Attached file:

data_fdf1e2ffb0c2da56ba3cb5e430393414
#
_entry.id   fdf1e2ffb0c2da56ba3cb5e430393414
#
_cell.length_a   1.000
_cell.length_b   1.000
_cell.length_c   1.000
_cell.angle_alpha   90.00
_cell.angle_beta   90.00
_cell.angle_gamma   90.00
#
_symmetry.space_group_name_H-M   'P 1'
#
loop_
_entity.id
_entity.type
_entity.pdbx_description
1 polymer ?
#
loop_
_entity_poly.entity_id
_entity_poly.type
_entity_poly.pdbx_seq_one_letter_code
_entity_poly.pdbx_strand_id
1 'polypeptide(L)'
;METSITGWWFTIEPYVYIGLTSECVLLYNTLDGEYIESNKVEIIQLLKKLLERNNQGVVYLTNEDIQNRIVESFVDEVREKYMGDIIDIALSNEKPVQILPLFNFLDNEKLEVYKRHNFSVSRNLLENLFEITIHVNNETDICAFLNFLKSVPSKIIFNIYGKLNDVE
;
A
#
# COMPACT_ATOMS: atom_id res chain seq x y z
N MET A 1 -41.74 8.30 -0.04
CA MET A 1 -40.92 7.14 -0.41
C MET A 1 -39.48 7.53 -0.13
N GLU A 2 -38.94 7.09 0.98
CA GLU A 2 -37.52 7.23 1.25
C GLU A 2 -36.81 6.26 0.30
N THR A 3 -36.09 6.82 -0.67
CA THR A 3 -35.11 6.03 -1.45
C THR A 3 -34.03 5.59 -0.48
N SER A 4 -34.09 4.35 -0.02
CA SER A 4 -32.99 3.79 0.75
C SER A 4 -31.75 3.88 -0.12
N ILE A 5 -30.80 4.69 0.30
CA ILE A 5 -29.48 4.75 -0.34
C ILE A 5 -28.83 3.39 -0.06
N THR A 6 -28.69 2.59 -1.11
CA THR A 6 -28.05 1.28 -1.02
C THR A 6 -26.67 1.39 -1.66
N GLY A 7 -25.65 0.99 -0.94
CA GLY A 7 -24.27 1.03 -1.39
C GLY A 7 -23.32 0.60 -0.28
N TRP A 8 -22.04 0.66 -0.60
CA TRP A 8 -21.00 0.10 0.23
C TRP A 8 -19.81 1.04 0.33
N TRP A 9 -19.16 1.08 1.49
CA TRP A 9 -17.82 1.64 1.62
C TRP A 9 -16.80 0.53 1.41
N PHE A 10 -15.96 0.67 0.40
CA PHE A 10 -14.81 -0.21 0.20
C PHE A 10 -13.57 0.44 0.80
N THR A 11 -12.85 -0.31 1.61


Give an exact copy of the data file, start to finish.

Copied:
data_fdf1e2ffb0c2da56ba3cb5e430393414
#
_entry.id   fdf1e2ffb0c2da56ba3cb5e430393414
#
_cell.length_a   1.000
_cell.length_b   1.000
_cell.length_c   1.000
_cell.angle_alpha   90.00
_cell.angle_beta   90.00
_cell.angle_gamma   90.00
#
_symmetry.space_group_name_H-M   'P 1'
#
loop_
_entity.id
_entity.type
_entity.pdbx_description
1 polymer ?
#
loop_
_entity_poly.entity_id
_entity_poly.type
_entity_poly.pdbx_seq_one_letter_code
_entity_poly.pdbx_strand_id
1 'polypeptide(L)'
;METSITGWWFTIEPYVYIGLTSECVLLYNTLDGEYIESNKVEIIQLLKKLLERNNQGVVYLTNEDIQNRIVESFVDEVREKYMGDIIDIALSNEKPVQILPLFNFLDNEKLEVYKRHNFSVSRNLLENLFEITIHVNNETDICAFLNFLKSVPSKIIFNIYGKLNDVE
;
A
#
# COMPACT_ATOMS: atom_id res chain seq x y z
N MET A 1 -41.74 8.30 -0.04
CA MET A 1 -40.92 7.14 -0.41
C MET A 1 -39.48 7.53 -0.13
N GLU A 2 -38.94 7.09 0.98
CA GLU A 2 -37.52 7.23 1.25
C GLU A 2 -36.81 6.26 0.30
N THR A 3 -36.09 6.82 -0.67
CA THR A 3 -35.11 6.03 -1.45
C THR A 3 -34.03 5.59 -0.48
N SER A 4 -34.09 4.35 -0.02
CA SER A 4 -32.99 3.79 0.75
C SER A 4 -31.75 3.88 -0.12
N ILE A 5 -30.80 4.69 0.30
CA ILE A 5 -29.48 4.75 -0.34
C ILE A 5 -28.83 3.39 -0.06
N THR A 6 -28.69 2.59 -1.11
CA THR A 6 -28.05 1.28 -1.02
C THR A 6 -26.67 1.39 -1.66
N GLY A 7 -25.65 0.99 -0.94
CA GLY A 7 -24.27 1.03 -1.39
C GLY A 7 -23.32 0.60 -0.28
N TRP A 8 -22.04 0.66 -0.60
CA TRP A 8 -21.00 0.10 0.23
C TRP A 8 -19.81 1.04 0.33
N TRP A 9 -19.16 1.08 1.49
CA TRP A 9 -17.82 1.64 1.62
C TRP A 9 -16.80 0.53 1.41
N PHE A 10 -15.96 0.67 0.40
CA PHE A 10 -14.81 -0.21 0.20
C PHE A 10 -13.57 0.44 0.80
N THR A 11 -12.85 -0.31 1.61